Category Archives: anxiety

Learning to trust what arises

Let’s be honest, if we had the choice, we’d all want to be happy most, if not all of the time; we’re only human after all. In reality, life is a little trickier than that.

The trouble with feeling low, sad or anxious is that they don’t feel like very friendly emotions! They feel, if anything, like some form of punishment for something we’ve done wrong. We judge the emotion, and we judge ourselves for feeling it, which in turn only makes us feel worse.

I’ve read before about diving into every moment in life, trusting that it is our friend and not our foe. Spiritual writers seem particularly keen for us to ‘trust what arises’, no matter how bad we may feel at times. If I happen to be in a difficult place when I come across these messages, my reaction is usually not a positive one!! “If only they knew how bad I feel and how hard I’ve been trying to stop feeling this way, they wouldn’t be encouraging me to dive in deep and accept what is!”

My go-to response to feeling a difficult emotion is often to look for the escape button, in whatever form that may take. Now please don’t misunderstand me here – I’m not in the least suggesting that you stop yourself from looking for support, guidance or comfort in your moments of darkness. I don’t know about you, but I’m becoming increasingly aware of the fact that I’m not in this life alone, and whereas I absolutely must take responsibility for my own emotions, that does not mean that I have to do it alone. In fact, seeking support and guidance isn’t hitting the escape button – it’s a way of making what you’re feeling manageable and ensuring that you feel heard, understand and held. This is ALL GOOD and extremely important. Hitting the escape button, on the other hand, may include something that will temporarily numb the pain, but in the process prevent you from really experiencing what it is that is wanting to be seen. Think along the lines of a glass or two of wine, asking for reassurance instead of trusting that you can handle whatever life throws your way, or reaching out to someone you know gives you that rush of acceptance and approval, when what you really need is to accept and approve of yourself.

As I write this, I’m aware of how very hard it is to dive into the negative emotions that arise, and how much I still find myself wanting to fast-track my way to the good side of life. In fact, I’m writing this as an important reminder to myself, because it takes courage to sit with the ‘bad’ and trust that the ‘good’ will return. This stuff is hard guys! Like, super hard and gritty and painful and messy… It sucks, and I know it sucks, so please don’t think that I’m of the impression that any of this is easy.

It seems to me that there are a few key things to remember when it comes to navigating the darker side of life, and most of them have to do with trust… So get ready to learn how to trust, let go and allow life to unfold. It may seem scary, but it’s actually extremely empowering, and will help you to feel more connected with yourself and your fellow human beings. (Remember: no matter how alone you may feel, we are all in this together, and you are connected with every other living thing on the planet. The less ‘true’ this feels, the more you have to trust that it is).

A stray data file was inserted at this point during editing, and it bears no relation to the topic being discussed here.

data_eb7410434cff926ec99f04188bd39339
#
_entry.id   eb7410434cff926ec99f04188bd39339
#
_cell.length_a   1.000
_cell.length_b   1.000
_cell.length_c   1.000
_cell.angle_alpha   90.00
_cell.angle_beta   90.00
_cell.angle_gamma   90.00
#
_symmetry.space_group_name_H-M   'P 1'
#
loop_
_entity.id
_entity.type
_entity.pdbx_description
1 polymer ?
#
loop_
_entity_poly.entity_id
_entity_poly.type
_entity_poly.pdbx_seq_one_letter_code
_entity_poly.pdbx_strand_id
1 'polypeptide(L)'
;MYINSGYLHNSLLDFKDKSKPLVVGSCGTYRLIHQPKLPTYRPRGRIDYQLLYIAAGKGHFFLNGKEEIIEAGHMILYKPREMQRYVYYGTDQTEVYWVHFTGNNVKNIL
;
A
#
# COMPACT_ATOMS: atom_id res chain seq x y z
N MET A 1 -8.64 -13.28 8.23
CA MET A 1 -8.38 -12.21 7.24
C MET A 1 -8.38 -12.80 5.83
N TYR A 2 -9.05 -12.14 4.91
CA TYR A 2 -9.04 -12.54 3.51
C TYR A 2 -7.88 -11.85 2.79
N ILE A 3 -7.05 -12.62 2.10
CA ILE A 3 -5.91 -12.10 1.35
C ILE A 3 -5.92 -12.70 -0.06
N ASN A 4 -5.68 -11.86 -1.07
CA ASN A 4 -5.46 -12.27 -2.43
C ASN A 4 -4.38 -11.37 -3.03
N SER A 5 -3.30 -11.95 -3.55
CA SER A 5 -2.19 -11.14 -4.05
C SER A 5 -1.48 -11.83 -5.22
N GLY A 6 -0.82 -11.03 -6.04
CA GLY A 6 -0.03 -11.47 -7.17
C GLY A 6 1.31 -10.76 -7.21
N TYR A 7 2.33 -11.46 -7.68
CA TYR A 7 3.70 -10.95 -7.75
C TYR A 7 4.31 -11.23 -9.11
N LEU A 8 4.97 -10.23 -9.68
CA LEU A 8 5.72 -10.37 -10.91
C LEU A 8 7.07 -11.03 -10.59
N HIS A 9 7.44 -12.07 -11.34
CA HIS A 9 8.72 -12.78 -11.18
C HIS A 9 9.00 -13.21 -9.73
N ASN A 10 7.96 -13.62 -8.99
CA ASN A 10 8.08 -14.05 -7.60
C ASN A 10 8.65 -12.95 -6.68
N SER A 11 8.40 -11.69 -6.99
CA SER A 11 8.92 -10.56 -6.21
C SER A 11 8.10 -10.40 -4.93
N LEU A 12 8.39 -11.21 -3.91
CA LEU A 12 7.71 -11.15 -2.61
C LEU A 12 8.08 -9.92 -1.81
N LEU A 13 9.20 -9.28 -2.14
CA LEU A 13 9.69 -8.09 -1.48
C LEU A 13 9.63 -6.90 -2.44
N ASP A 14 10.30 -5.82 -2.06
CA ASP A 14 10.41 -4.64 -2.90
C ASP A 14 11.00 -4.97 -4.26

• Your life is not meaningless and random – it is VERY meaningful and everything is always exactly as it should be.
  • In every moment there are opportunities to trust more, let go of the need to control, and allow things to just ‘be’, knowing that life is always cheering you on and encouraging you to reach for joy.
  • Trust that you are worthy of joy and happiness. Often, when we feel particularly bad, joy can seem like it’s a very long way from us indeed. What I’ve come to realise is that joy is always present within us; it’s our ability to tap into it and get past our mental and emotional blocks that matters. If joy seems far from your reach, consider that it may actually be closer to you than you could ever have imagined, just waiting for you to give yourself a break, learn to love yourself or let go of the past…
  • Trust the journey that you are on. You know who you are, what phase of your life you are in, and what it is that you need to do to connect with that deep well of joy that exists inside you at all times. Don’t let the demons fool you into thinking that they know you better than you know yourself!! If anything, recognise that your fears are a natural part of being human, thank them for their concern, but ultimately remind them that they don’t get to call the shots. (NB: for more on living a more full and creative life in spite of the fear that arises for all of us, read ‘Big Magic’ by Elizabeth Gilbert – you won’t regret it!)
  • All of the above will help you to relax and breathe, anchoring you in the present moment, which ultimately is all that we ever have.